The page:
Andy claims that when we attempt to compel behavior—either our own, our children’s or our neighbor’s—by citing the Bible, we are reverting back to an old covenant methodology. Andy says, for example, that the motivation for Christian husbands treating their wives with love or prioritizing her needs above theirs is not “because the Bible says so.” In a Christian marriage, Andy contends:
“Husbands lay down their lives for their wives. Not because of what the Bible says. Because of what Jesus did.” (214)
In fact, Andy says:
“Paul never leverages the old covenant as the basis for new covenant behavior.” (209)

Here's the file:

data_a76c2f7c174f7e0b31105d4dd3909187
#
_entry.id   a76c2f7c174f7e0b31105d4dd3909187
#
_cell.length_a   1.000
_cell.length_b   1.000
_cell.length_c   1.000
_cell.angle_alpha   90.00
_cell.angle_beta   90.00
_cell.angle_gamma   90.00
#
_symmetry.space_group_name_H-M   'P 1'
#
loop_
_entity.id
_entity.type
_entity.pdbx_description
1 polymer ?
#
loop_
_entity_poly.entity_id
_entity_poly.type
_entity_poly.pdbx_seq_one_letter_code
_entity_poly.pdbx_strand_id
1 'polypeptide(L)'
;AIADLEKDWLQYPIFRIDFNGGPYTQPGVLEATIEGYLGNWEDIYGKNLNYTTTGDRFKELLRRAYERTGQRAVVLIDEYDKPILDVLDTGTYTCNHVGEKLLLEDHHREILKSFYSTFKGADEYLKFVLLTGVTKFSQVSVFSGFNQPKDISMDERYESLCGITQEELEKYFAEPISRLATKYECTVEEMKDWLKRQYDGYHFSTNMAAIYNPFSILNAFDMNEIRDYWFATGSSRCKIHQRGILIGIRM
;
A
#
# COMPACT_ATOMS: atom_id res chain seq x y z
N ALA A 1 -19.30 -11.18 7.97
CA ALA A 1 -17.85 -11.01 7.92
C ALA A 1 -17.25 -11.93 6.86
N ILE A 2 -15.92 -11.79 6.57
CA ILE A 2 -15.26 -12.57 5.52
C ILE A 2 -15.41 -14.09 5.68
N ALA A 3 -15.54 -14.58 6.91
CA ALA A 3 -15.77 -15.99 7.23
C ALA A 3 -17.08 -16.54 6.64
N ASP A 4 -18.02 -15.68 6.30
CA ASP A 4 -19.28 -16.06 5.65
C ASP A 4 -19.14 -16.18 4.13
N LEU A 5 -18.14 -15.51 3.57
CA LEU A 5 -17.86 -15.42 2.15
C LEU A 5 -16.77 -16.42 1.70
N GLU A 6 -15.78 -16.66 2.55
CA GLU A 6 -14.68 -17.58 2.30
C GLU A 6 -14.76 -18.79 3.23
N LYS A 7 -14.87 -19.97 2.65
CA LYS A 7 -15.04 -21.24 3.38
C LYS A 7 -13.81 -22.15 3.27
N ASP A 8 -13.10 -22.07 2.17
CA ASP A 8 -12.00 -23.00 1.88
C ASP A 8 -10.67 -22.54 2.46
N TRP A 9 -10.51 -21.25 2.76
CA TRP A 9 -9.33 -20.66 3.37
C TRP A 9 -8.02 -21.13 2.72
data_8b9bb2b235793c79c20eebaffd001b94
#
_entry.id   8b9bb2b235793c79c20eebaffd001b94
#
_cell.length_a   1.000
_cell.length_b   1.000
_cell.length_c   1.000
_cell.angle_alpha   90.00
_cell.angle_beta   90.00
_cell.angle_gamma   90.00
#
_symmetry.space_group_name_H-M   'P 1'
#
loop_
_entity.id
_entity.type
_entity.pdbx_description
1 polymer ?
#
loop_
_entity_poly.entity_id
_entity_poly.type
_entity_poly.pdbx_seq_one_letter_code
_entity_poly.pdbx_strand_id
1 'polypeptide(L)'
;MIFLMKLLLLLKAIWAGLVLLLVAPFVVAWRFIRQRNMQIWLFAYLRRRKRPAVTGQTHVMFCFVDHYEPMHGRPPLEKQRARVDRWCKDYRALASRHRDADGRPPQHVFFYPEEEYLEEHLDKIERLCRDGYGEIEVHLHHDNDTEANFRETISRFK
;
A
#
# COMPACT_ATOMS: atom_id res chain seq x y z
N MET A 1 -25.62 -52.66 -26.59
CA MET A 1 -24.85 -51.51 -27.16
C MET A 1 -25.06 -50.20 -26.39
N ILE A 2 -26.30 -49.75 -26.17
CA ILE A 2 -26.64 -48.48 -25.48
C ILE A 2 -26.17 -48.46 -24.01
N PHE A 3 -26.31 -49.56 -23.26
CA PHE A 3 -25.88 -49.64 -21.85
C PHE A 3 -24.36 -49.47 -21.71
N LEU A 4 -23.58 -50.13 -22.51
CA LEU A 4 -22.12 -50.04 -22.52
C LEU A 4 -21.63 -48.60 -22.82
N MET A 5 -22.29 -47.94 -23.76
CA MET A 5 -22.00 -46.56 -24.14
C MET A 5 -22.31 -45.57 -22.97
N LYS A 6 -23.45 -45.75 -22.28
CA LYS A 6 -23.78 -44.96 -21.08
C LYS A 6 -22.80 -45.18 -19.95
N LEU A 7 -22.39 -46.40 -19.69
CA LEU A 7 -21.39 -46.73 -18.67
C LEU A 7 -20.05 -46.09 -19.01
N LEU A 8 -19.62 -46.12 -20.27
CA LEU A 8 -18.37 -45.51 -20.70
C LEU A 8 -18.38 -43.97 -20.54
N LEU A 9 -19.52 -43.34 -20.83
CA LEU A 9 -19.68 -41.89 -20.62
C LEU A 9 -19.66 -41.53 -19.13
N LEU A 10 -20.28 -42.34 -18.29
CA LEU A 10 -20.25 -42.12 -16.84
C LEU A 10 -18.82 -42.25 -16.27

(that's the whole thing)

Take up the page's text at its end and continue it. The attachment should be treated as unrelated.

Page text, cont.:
This is, as theologian Michael Kruger points out, a curious claim. Paul quite often uses old covenant commands as the basis for a New Testament directive. He says, for example, in Ephesians 6:1, that children should obey their parents because “this was,” after all, “the first commandment with a promise.” Paul is of course not saying that children should obey their parents because they are under obligation to the Mosaic law, but they should do so because the nature of the God from whom these laws emanate and his designs on creation have not changed. If God thought so highly of this command as to attach a promise to it, the first of its kind, that’s all the more reason to heed it today! The same is true for old covenant directives on sexual immorality, giving, marriage, keeping a Sabbath-style rest and many others. The God behind these directives, and his designs for a flourishing creation, have not changed even though we are no longer under Mosaic law.